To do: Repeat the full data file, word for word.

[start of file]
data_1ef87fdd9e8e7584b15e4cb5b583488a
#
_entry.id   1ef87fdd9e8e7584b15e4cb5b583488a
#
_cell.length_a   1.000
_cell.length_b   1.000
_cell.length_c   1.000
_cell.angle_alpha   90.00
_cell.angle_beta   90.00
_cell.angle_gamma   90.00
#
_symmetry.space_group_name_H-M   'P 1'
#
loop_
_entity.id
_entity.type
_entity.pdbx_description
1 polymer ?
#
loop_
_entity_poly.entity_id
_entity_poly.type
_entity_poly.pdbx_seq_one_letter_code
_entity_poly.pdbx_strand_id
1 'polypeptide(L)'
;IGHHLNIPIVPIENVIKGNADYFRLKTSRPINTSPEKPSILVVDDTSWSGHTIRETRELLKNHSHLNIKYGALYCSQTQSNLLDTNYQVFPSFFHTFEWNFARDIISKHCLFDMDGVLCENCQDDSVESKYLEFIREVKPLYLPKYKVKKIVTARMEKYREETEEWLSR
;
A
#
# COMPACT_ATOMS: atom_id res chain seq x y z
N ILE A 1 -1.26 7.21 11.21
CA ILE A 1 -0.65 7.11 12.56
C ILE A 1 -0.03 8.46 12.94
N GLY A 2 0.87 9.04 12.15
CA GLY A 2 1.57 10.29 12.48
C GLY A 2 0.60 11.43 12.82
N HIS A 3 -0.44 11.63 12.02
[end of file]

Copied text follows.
data_1ef87fdd9e8e7584b15e4cb5b583488a
#
_entry.id   1ef87fdd9e8e7584b15e4cb5b583488a
#
_cell.length_a   1.000
_cell.length_b   1.000
_cell.length_c   1.000
_cell.angle_alpha   90.00
_cell.angle_beta   90.00
_cell.angle_gamma   90.00
#
_symmetry.space_group_name_H-M   'P 1'
#
loop_
_entity.id
_entity.type
_entity.pdbx_description
1 polymer ?
#
loop_
_entity_poly.entity_id
_entity_poly.type
_entity_poly.pdbx_seq_one_letter_code
_entity_poly.pdbx_strand_id
1 'polypeptide(L)'
;IGHHLNIPIVPIENVIKGNADYFRLKTSRPINTSPEKPSILVVDDTSWSGHTIRETRELLKNHSHLNIKYGALYCSQTQSNLLDTNYQVFPSFFHTFEWNFARDIISKHCLFDMDGVLCENCQDDSVESKYLEFIREVKPLYLPKYKVKKIVTARMEKYREETEEWLSR
;
A
#
# COMPACT_ATOMS: atom_id res chain seq x y z
N ILE A 1 -1.26 7.21 11.21
CA ILE A 1 -0.65 7.11 12.56
C ILE A 1 -0.03 8.46 12.94
N GLY A 2 0.87 9.04 12.15
CA GLY A 2 1.57 10.29 12.48
C GLY A 2 0.60 11.43 12.82
N HIS A 3 -0.44 11.63 12.02